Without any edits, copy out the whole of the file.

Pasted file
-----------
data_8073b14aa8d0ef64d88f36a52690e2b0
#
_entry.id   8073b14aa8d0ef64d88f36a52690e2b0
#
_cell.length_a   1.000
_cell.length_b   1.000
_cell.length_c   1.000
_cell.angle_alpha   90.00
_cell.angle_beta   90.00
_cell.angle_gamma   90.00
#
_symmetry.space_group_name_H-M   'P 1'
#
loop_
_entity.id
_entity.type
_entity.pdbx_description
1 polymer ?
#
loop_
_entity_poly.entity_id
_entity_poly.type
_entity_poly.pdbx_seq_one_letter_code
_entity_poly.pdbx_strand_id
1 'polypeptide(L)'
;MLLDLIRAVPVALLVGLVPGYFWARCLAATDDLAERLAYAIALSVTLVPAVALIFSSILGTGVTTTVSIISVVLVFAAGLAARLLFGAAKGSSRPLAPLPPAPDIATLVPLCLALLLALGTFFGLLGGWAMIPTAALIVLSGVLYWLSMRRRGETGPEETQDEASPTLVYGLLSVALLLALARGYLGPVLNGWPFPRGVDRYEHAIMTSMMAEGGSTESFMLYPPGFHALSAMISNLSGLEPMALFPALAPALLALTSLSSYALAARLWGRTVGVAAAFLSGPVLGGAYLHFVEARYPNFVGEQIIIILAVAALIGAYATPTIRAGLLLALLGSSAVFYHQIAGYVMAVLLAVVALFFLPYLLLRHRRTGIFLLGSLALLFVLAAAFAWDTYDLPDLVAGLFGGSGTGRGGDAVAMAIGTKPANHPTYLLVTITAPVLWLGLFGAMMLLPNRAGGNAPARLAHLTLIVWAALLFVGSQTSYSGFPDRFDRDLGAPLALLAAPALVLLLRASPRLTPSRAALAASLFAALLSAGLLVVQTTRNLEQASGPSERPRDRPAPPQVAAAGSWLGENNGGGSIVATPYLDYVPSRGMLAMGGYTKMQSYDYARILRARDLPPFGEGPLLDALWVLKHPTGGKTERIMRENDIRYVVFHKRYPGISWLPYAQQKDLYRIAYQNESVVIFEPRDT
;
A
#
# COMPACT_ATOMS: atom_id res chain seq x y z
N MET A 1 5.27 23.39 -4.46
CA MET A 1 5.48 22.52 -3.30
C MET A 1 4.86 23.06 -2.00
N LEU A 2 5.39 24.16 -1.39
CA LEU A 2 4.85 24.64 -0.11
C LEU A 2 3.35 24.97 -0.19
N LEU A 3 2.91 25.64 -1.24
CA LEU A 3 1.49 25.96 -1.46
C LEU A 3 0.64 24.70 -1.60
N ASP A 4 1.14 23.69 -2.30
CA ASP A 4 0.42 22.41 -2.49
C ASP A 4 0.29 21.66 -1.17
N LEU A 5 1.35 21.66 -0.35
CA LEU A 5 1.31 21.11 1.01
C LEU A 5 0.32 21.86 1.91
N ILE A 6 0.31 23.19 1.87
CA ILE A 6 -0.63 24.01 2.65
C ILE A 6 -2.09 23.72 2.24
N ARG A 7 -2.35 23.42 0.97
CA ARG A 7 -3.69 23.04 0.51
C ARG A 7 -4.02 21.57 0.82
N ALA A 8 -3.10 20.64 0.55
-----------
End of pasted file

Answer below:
data_8073b14aa8d0ef64d88f36a52690e2b0
#
_entry.id   8073b14aa8d0ef64d88f36a52690e2b0
#
_cell.length_a   1.000
_cell.length_b   1.000
_cell.length_c   1.000
_cell.angle_alpha   90.00
_cell.angle_beta   90.00
_cell.angle_gamma   90.00
#
_symmetry.space_group_name_H-M   'P 1'
#
loop_
_entity.id
_entity.type
_entity.pdbx_description
1 polymer ?
#
loop_
_entity_poly.entity_id
_entity_poly.type
_entity_poly.pdbx_seq_one_letter_code
_entity_poly.pdbx_strand_id
1 'polypeptide(L)'
;MLLDLIRAVPVALLVGLVPGYFWARCLAATDDLAERLAYAIALSVTLVPAVALIFSSILGTGVTTTVSIISVVLVFAAGLAARLLFGAAKGSSRPLAPLPPAPDIATLVPLCLALLLALGTFFGLLGGWAMIPTAALIVLSGVLYWLSMRRRGETGPEETQDEASPTLVYGLLSVALLLALARGYLGPVLNGWPFPRGVDRYEHAIMTSMMAEGGSTESFMLYPPGFHALSAMISNLSGLEPMALFPALAPALLALTSLSSYALAARLWGRTVGVAAAFLSGPVLGGAYLHFVEARYPNFVGEQIIIILAVAALIGAYATPTIRAGLLLALLGSSAVFYHQIAGYVMAVLLAVVALFFLPYLLLRHRRTGIFLLGSLALLFVLAAAFAWDTYDLPDLVAGLFGGSGTGRGGDAVAMAIGTKPANHPTYLLVTITAPVLWLGLFGAMMLLPNRAGGNAPARLAHLTLIVWAALLFVGSQTSYSGFPDRFDRDLGAPLALLAAPALVLLLRASPRLTPSRAALAASLFAALLSAGLLVVQTTRNLEQASGPSERPRDRPAPPQVAAAGSWLGENNGGGSIVATPYLDYVPSRGMLAMGGYTKMQSYDYARILRARDLPPFGEGPLLDALWVLKHPTGGKTERIMRENDIRYVVFHKRYPGISWLPYAQQKDLYRIAYQNESVVIFEPRDT
;
A
#
# COMPACT_ATOMS: atom_id res chain seq x y z
N MET A 1 5.27 23.39 -4.46
CA MET A 1 5.48 22.52 -3.30
C MET A 1 4.86 23.06 -2.00
N LEU A 2 5.39 24.16 -1.39
CA LEU A 2 4.85 24.64 -0.11
C LEU A 2 3.35 24.97 -0.19
N LEU A 3 2.91 25.64 -1.24
CA LEU A 3 1.49 25.96 -1.46
C LEU A 3 0.64 24.70 -1.60
N ASP A 4 1.14 23.69 -2.30
CA ASP A 4 0.42 22.41 -2.49
C ASP A 4 0.29 21.66 -1.17
N LEU A 5 1.35 21.66 -0.35
CA LEU A 5 1.31 21.11 1.01
C LEU A 5 0.32 21.86 1.91
N ILE A 6 0.31 23.19 1.87
CA ILE A 6 -0.63 24.01 2.65
C ILE A 6 -2.09 23.72 2.24
N ARG A 7 -2.35 23.42 0.97
CA ARG A 7 -3.69 23.04 0.51
C ARG A 7 -4.02 21.57 0.82
N ALA A 8 -3.10 20.64 0.55